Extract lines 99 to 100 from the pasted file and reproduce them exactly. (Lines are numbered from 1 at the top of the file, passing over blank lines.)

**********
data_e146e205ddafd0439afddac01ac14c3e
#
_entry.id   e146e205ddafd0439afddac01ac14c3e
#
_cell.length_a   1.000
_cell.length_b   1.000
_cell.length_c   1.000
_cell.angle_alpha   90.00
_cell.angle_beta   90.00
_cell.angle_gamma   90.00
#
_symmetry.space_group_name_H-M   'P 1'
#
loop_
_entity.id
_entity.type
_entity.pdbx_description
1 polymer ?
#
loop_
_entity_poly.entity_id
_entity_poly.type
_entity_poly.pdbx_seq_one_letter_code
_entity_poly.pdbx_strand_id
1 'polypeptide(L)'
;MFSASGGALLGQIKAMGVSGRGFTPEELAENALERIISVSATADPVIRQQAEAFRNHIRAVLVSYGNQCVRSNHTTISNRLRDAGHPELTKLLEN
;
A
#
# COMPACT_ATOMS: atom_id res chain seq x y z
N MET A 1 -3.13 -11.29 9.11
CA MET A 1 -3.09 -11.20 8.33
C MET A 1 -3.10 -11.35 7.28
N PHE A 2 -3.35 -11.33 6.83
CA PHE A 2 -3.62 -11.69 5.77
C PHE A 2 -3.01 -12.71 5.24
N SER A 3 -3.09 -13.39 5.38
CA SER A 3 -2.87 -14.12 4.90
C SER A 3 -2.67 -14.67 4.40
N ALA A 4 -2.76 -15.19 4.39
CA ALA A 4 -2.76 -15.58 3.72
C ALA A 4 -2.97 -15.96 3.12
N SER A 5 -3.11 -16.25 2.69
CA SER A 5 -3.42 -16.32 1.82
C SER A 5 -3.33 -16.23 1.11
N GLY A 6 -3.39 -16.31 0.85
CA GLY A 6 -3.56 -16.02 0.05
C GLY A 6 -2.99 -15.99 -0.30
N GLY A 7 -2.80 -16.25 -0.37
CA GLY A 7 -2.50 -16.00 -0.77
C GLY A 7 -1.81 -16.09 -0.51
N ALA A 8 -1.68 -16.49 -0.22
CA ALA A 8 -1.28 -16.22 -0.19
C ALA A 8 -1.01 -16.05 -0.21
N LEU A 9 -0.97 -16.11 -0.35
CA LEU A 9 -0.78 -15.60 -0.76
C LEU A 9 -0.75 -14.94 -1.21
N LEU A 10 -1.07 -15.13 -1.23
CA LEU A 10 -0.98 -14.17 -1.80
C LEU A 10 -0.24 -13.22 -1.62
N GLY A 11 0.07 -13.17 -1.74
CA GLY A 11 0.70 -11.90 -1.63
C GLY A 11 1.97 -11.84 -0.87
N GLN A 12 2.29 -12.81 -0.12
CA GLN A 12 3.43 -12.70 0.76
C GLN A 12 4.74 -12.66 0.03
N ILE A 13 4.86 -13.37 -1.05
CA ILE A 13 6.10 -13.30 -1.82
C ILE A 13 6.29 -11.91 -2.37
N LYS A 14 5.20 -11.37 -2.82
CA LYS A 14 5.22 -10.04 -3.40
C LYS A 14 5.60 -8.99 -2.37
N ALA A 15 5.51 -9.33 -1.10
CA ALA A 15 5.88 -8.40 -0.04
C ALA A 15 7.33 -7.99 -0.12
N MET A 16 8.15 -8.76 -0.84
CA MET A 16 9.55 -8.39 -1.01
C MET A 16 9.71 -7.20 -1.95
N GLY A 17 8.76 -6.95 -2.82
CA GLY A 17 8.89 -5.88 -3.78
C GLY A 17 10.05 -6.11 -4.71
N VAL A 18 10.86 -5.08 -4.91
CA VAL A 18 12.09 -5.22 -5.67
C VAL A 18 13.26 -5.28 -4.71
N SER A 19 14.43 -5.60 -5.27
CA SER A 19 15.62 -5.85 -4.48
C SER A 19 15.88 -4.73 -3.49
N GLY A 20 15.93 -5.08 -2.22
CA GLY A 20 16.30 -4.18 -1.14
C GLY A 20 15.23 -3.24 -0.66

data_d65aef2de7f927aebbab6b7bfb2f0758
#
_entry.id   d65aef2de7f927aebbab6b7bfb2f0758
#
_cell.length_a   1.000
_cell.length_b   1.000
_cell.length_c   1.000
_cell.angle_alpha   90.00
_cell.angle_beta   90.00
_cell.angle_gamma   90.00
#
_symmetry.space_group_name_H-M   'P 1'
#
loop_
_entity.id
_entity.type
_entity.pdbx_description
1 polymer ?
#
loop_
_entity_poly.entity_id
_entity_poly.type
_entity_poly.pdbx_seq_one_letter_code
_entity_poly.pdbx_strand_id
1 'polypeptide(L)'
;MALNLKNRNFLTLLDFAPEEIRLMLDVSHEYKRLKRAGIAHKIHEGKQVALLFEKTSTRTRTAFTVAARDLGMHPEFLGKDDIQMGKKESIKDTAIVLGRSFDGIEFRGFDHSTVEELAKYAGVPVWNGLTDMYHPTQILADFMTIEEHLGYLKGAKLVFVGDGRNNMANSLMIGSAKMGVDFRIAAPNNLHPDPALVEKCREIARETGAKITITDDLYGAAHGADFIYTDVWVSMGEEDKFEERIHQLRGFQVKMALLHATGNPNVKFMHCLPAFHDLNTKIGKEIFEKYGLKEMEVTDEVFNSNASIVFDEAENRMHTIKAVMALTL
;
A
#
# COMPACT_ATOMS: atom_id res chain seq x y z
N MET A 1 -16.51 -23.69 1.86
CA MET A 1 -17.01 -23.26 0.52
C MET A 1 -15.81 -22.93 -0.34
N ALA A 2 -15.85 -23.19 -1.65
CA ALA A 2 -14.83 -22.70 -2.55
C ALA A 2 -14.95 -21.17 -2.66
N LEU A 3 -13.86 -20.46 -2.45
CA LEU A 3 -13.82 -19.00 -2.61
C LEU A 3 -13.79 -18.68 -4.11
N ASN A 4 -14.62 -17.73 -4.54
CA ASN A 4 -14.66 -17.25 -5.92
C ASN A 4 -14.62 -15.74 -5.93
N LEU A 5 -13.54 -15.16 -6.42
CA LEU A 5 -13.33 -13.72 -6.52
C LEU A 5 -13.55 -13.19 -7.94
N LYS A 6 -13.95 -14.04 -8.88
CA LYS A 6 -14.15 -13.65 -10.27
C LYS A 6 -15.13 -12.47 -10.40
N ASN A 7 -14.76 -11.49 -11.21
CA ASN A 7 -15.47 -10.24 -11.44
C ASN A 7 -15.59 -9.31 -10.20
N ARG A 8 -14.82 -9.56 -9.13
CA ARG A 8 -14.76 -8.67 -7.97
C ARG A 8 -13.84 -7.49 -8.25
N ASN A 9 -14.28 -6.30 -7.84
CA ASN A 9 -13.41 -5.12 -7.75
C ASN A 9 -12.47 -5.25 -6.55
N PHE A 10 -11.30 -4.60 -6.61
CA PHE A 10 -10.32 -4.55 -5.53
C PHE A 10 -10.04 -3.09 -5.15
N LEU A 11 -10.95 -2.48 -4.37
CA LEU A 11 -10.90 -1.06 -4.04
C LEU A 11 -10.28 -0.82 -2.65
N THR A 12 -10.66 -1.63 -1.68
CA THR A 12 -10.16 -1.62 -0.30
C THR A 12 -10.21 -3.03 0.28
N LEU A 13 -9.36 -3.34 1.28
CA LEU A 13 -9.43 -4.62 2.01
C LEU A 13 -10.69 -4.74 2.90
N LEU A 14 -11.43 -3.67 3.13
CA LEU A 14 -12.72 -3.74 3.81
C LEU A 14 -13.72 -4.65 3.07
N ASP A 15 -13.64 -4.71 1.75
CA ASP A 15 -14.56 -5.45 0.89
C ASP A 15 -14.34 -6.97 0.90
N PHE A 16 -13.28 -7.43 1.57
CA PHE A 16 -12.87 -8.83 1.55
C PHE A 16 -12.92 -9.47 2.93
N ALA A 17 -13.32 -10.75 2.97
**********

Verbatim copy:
_cell.angle_beta   90.00
_cell.angle_gamma   90.00